1912 Rambler Country Club Touring
A marvelous, very original 50-hp Brass Era touring car, ex-Barney Pollard, in fine running order
Chassis no. 26933
Motor no. 565
50 hp, 432 cu. in. L-head four-cylinder engine, three-speed transmission, semi-elliptical leaf spring front suspension and triple-action rear springs, and rear-wheel mechanical drum brakes. Wheelbase: 120 in.
The Rambler name is most often associated with the pioneering American compact car introduced by Nash in 1949. However, the name is actually one with a rich heritage, extending back to the earliest days of the industry, when bicycle manufacturer Thomas Jeffery first branched into automobiles in 1900. Jeffery’s Rambler was a powerful Brass Era car, of excellent quality and attractive design, sold in styles with such lyrical names as the Cross Country, Morraine, Greyhound, and Country Club – the latter a 50-horsepower model of 1912, with an engine with 5-inch bore and 5½-inch stroke, and marvelously detailed coachwork with foot-operated rear door handles!
The Country Club offered here has a wonderful heritage as a long-term part of the renowned Barney Pollard collection. Owner of a metropolitan Detroit trucking firm, Pollard was, if not the country’s first true automobile collector, one of the first and certainly the most prolific. Beginning in 1938, he literally filled wooden warehouses along a convenient Motor City railroad spur, in which cars were famously suspended vertically in order to squeeze as many as possible into the space. By the time that the collection began to be dispersed in the 1970s, the man known locally as “Mr. Antique Automobile” had amassed roughly 1,000 cars.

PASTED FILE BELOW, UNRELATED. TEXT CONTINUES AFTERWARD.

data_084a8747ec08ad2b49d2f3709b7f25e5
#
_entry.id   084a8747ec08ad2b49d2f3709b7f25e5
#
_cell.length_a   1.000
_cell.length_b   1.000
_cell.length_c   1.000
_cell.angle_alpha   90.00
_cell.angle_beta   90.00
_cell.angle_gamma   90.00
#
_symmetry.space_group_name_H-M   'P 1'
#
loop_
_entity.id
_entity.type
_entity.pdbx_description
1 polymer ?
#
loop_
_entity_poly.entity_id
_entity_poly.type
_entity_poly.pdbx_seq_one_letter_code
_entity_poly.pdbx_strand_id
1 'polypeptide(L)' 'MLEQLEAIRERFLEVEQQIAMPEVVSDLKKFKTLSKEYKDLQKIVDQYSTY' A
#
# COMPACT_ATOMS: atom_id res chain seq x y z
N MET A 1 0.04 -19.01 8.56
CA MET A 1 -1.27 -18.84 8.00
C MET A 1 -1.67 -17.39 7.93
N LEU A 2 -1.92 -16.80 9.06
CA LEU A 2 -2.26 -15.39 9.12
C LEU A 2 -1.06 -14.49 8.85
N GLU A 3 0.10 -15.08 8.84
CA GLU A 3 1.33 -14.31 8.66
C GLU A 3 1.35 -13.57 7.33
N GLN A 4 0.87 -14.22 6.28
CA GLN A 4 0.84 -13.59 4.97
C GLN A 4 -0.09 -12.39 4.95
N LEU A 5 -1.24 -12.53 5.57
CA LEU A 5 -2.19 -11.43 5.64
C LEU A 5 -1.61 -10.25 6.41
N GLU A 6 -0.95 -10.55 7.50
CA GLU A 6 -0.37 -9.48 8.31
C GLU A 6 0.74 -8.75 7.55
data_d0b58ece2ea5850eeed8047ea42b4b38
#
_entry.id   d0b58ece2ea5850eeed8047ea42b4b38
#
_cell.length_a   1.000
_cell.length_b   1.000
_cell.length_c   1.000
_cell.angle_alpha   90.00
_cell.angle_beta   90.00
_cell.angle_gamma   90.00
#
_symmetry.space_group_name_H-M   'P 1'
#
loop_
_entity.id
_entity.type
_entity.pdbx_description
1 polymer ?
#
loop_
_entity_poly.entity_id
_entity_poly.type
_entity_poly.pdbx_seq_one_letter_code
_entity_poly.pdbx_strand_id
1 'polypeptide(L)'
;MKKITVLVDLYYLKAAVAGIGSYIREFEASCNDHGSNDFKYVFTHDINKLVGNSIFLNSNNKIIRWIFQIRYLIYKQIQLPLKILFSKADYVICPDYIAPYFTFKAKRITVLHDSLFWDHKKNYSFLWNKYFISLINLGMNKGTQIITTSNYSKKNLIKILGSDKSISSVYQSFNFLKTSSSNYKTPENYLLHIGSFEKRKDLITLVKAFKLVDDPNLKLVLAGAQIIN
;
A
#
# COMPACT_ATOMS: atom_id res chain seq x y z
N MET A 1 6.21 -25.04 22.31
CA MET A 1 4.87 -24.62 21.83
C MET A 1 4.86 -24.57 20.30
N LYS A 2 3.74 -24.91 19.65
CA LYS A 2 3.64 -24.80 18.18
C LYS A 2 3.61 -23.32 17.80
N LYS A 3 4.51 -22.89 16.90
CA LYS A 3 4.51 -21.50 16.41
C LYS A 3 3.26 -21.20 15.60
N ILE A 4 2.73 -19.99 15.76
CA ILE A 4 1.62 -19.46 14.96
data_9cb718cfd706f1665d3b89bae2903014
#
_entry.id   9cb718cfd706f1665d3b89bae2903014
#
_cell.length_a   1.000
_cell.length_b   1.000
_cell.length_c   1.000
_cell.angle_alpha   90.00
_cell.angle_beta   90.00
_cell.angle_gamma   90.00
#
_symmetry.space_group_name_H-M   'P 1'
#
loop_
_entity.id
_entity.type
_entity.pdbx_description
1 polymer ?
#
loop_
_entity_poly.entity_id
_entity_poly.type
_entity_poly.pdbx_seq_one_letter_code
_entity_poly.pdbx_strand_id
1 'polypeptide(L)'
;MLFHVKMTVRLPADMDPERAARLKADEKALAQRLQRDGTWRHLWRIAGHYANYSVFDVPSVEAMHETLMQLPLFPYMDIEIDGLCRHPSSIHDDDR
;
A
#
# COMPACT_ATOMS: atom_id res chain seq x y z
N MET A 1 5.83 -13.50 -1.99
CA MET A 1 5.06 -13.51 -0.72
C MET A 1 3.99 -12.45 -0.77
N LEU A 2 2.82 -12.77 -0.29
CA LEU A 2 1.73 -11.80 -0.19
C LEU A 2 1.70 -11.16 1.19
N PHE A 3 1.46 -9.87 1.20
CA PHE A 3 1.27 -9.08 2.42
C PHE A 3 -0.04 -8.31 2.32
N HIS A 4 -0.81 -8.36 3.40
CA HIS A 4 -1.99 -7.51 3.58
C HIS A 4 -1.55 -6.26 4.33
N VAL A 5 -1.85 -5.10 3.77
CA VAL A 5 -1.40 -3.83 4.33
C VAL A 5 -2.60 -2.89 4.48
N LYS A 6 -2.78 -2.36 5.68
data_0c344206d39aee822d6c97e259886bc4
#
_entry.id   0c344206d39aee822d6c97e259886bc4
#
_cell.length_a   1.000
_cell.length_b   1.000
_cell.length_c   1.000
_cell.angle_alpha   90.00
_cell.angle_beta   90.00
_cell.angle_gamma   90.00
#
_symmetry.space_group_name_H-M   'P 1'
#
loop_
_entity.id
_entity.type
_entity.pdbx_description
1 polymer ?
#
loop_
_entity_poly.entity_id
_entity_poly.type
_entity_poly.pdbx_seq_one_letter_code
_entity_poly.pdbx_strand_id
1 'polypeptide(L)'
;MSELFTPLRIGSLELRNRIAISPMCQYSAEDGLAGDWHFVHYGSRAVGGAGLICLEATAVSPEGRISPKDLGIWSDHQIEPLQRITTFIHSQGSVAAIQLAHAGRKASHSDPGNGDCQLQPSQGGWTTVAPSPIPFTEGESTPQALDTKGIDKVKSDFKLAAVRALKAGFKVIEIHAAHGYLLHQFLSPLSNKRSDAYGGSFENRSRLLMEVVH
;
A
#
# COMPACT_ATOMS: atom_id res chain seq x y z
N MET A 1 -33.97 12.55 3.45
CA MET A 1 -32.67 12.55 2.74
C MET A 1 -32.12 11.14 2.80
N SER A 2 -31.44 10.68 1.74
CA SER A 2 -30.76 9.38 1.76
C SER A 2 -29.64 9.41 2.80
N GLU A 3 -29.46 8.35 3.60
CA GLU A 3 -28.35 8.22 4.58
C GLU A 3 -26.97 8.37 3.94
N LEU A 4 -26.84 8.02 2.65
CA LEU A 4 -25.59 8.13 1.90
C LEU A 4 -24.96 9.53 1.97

A handwritten document accompanying the Rambler, written to a Wayne, is signed “B. Pollard” and notes, “I purchased a 19 [sic] Rambler touring car from George B. Foch, Canton, Illinois Jan 19 44.” The car remained in Pollard ownership, until 1984, at which point it was acquired by the present owner from Barney Jr. It was refinished decades ago, likely in the 1950s while Mr. Pollard loaned it for display in the Temrowski Museum in Michigan, but has never been truly ‘restored’ nor the body off the chassis, and retains to this day the original leather interior. All the wood is original and very solid. During his nearly forty years of ownership, the present caretaker has sorted the car meticulously, including fitting aluminum pistons. Veteran of numerous tours in the Midwest and up and down the East Coast, the car starts instantly on the original hand-crank system; it is such an easy automobile to fire up that no self-starter is needed! Its owner describes it as “a real woofer that will run with anything.”
The owner notes that only three 50 hp 1912 Ramblers are extant, with this being the only one of this desirable close-coupled five-passenger style, and it has never before been offered for public sale. Accompanied by the aforementioned document and photocopies of a price list and instruction book, it is a superb 50-horsepower Rambler – no compact car but a true Brass Era powerhouse with exceptional history, lovingly kept and ready to drive and enjoy.
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